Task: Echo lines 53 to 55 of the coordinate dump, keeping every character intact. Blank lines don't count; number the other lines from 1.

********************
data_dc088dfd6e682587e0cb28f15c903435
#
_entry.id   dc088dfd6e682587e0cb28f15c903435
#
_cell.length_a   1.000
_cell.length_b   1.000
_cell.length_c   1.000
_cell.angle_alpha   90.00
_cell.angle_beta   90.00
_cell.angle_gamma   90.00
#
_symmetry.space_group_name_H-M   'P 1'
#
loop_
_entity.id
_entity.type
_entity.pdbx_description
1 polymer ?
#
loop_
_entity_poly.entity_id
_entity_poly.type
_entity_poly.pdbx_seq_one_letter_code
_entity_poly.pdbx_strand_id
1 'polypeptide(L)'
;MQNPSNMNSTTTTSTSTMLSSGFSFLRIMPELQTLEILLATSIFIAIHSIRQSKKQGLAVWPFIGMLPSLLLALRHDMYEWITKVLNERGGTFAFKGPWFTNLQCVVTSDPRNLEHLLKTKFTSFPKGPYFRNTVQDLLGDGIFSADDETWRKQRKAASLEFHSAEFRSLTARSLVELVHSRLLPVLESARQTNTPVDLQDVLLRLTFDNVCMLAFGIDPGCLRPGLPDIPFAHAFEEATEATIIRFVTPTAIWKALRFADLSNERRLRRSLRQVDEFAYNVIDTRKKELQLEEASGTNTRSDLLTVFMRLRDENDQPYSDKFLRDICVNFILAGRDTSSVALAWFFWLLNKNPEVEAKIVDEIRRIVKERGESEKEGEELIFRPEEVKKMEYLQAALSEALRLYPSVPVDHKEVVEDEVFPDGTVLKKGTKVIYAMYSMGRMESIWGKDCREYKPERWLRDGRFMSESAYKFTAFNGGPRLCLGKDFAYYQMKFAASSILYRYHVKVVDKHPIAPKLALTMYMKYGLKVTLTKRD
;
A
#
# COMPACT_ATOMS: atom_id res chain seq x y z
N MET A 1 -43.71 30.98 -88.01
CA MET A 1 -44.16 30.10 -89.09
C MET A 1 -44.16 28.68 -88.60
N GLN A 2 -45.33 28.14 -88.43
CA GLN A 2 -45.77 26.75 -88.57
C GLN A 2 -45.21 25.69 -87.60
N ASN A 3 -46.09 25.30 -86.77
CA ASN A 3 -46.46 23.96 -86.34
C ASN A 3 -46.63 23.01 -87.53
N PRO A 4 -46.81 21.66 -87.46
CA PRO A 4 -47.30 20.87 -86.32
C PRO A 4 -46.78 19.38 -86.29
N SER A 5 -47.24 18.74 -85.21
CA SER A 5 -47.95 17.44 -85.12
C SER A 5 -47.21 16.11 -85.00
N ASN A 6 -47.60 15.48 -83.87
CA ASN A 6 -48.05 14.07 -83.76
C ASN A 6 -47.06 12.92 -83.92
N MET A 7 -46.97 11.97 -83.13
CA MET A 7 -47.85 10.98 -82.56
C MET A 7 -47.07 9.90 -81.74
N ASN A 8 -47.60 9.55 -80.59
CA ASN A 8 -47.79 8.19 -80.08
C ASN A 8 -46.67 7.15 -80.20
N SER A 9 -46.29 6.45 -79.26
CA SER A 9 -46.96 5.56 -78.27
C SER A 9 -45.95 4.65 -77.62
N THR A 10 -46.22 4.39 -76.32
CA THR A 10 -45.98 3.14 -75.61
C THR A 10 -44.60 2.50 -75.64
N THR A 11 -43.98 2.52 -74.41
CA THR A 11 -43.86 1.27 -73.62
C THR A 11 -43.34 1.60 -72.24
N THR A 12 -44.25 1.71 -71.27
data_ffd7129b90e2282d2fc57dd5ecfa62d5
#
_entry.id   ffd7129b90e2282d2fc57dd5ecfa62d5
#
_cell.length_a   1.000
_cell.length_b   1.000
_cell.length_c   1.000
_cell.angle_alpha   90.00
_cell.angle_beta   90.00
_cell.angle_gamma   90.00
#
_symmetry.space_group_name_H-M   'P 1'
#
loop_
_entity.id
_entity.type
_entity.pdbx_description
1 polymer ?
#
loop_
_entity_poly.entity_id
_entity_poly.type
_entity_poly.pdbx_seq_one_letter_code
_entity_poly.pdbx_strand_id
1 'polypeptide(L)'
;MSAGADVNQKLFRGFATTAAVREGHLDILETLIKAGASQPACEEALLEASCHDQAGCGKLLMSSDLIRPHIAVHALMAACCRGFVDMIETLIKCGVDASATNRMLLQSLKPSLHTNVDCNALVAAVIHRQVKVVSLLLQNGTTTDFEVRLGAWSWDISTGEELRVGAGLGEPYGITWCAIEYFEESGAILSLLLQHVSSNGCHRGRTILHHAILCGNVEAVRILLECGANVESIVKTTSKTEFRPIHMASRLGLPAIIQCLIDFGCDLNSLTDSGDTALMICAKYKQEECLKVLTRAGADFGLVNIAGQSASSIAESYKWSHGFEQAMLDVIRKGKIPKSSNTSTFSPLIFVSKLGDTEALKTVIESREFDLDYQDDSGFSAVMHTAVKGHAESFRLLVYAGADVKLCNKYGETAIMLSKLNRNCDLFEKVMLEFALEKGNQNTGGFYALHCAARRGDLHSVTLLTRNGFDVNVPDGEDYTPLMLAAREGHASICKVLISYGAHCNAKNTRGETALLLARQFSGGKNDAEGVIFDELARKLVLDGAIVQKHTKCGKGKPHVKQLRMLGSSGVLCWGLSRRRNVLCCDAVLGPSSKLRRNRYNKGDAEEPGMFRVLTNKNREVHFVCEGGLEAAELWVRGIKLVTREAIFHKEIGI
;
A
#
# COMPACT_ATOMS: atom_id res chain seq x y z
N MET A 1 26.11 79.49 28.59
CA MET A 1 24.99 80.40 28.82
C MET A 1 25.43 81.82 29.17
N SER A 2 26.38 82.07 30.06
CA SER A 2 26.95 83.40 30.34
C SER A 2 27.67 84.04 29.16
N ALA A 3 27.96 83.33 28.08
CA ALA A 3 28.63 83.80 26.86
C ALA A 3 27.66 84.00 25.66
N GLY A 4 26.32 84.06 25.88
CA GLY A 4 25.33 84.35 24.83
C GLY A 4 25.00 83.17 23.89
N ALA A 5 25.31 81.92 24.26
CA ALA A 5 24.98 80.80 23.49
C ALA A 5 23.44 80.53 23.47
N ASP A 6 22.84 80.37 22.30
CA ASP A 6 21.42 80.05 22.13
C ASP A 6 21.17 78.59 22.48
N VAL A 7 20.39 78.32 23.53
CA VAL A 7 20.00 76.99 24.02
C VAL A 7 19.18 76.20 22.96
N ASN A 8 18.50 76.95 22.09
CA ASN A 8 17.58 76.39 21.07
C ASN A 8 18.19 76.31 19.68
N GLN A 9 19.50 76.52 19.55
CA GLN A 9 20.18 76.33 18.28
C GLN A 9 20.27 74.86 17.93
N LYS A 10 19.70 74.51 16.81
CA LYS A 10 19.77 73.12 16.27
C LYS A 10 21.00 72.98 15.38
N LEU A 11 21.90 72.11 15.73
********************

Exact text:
CA ASN A 8 -47.79 8.19 -80.08
C ASN A 8 -46.67 7.15 -80.20
N SER A 9 -46.29 6.45 -79.26